Kirki, 21 July 1991

On 21 July 1991 Greek tanker Kirki lost its bow off the coast of Western Australia, resulting in a major pollution incident.

During the incident and the subsequent tow to a safe haven, the ship lost approximately 17,280 tonnes of light crude.

The combination of severe weather conditions and the effects of the Leeuwin Current helped avoid serious pollution of the West Australian coast as they dispersed 7900 tonnes of oil lost during the initial stages of the spill.

The response to the Kirki spill involved more than 100 experts.

To supplement existing stockpiles of both National Plan and oil industry equipment, significant quantities were moved at very short notice from Brisbane, Geelong and Port Adelaide to:

  • Perth
  • Fremantle
  • Jurien Bay
  • Dampier.

Vessel details

The 97,000 tonne Greek flag tanker Kirki entered the Australian search and rescue region on the evening of 11 July 1991.

The ship, operated by a Greek crew of 37, was on charter to BP Australia Ltd carrying a full cargo of 82,650 tonnes of Murban light crude from Jebel Dhanna, to BP's refinery at Kwinana, Western Australia.

The vessel also contained approximately:

  • 1800 tonnes of heavy fuel oil bunkers
  • 200 tonnes of gas oil
  • 100 tonnes of marine diesel
  • 35 tonnes of lubricating oil.
Oil slick from Greek tanker Kirki

Photo: AMSA

Built in Spain in 1969, the Kirki was owned by Kirki Shipping Corporation SA and managed by Mayamar Marine Enterprises of Liberia SA.

Toward the end of the voyage, the vessel encountered rough seas and a heavy swell with predominantly west to south westerly weather. Problems were first noticed at about 2200 Western Standard Time (WST) on Saturday 20 July when the forepeak ballast tank filled with sea water, causing the vessel to trim by the head. The vessel was about 55 nautical miles (nm) north west of Lancelin. The vessel reduced speed and its and course was altered to bring the weather on the beam and ease the effect at the bow. Efforts to pump out the tank were unsuccessful as serious structural damage had occurred to the ship's forward hull section. At the time the wind was a westerly 35 knots with a gale warning.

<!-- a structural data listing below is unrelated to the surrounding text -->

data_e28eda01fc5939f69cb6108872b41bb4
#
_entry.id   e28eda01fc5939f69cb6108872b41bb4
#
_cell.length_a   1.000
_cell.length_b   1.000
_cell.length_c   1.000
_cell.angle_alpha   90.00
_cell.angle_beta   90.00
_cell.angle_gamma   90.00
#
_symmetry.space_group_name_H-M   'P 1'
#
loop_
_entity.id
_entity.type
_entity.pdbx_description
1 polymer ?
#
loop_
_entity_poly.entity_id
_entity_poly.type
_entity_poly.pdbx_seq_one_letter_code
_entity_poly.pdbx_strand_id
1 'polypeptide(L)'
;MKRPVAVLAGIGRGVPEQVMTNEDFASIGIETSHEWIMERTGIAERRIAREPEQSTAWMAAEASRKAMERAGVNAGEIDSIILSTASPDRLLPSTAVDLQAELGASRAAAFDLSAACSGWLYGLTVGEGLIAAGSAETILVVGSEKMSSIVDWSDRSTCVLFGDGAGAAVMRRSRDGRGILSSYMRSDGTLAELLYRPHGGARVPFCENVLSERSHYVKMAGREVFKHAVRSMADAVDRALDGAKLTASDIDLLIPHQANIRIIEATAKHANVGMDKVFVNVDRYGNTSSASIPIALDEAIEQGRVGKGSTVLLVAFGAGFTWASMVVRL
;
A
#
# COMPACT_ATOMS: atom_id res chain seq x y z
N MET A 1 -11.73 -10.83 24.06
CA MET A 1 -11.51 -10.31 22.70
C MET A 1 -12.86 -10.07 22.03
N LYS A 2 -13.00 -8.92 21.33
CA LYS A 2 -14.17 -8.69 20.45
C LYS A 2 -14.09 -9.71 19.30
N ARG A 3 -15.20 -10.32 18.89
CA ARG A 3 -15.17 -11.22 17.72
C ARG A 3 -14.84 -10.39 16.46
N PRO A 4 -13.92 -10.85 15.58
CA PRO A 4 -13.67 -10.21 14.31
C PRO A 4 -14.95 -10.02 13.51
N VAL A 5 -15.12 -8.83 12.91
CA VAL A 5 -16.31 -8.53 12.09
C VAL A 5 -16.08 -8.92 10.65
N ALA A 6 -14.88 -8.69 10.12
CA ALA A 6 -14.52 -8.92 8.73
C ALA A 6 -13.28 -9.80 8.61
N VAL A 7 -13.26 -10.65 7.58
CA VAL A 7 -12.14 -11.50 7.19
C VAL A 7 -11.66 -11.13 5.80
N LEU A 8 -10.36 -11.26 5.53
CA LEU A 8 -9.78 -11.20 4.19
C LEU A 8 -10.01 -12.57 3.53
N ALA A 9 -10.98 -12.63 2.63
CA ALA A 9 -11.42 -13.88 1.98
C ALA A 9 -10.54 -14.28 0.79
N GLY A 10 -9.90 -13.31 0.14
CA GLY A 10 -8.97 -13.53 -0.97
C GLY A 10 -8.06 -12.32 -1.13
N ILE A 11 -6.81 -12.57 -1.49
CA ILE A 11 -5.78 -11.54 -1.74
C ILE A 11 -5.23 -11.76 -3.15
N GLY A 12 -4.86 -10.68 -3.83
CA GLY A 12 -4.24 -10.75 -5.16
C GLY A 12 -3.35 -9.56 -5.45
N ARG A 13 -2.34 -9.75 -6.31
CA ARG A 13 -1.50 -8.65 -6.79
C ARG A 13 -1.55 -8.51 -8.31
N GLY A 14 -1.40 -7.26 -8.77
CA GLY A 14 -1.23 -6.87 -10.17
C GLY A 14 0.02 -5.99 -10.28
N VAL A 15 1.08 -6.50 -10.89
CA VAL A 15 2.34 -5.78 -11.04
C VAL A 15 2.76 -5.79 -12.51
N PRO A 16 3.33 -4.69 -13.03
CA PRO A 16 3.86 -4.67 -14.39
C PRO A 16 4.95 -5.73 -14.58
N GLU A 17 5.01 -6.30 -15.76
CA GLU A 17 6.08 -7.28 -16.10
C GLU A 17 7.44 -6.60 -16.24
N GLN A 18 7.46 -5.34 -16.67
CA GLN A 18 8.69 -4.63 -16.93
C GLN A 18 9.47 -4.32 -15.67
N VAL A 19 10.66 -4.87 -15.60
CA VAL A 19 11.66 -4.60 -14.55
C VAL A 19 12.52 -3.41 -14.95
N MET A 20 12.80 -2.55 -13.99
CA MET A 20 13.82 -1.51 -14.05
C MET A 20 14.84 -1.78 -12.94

At 3.00 am WST on Sunday 21 July, the damaged bow section broke off causing the collision bulkhead to fracture and the expose no.1 cargo tank to the sea. Cargo oil spilled and fire broke out from the bow, probably as a result of arcing from exposed electrical cables. At this time the Kirki was 24 nautical miles south-west of the West Australian fishing village of Cervantes, 245 km north of Perth. The weather was severe; force 8 winds from the west/south west, rough seas and heavy swells.


At 3.02 am WST (5.02 am EST) Sunday 21 July, OTC Ltd's Perth Maritime Communication Station (Perth Radio) received a brief distress message from Kirki and relayed to the Maritime Rescue Coordination Centre (MRCC) in Canberra. Approximately 20 minutes later messages reported the distressed vessel in bad weather with a fire in the fore part of the ship and requesting helicopter assistance. The vessel was about 23 nautical miles south-west of Cervantes.

At 3.31 am WST (5.31 am EST) MRCC issued a Mayday Relay to Perth Radio requesting vessels in the vicinity to provide their positions. At the same time the MRCC sent a telex to the Civil Aviation Authority's (CAA) Perth Rescue Coordination Centre requesting helicopter evacuation and to WA Police Operations advising them of the situation.

At 4.18 am WST CAA advised MRCC they had diverted an inbound Qantas 747 flight over the position of the distressed tanker and the aircraft captain reported sighting a large fire on board the tanker.

At 4.25 am WST a further report from the tanker indicated the fire was serious and the master requested that all crew be evacuated. CAA advised MRCC the proposed evacuation was being delayed by bad weather and fog, which was seriously hampering the helicopters. The weather included south-westerly winds at 30-35 knots with rough seas and poor visibility.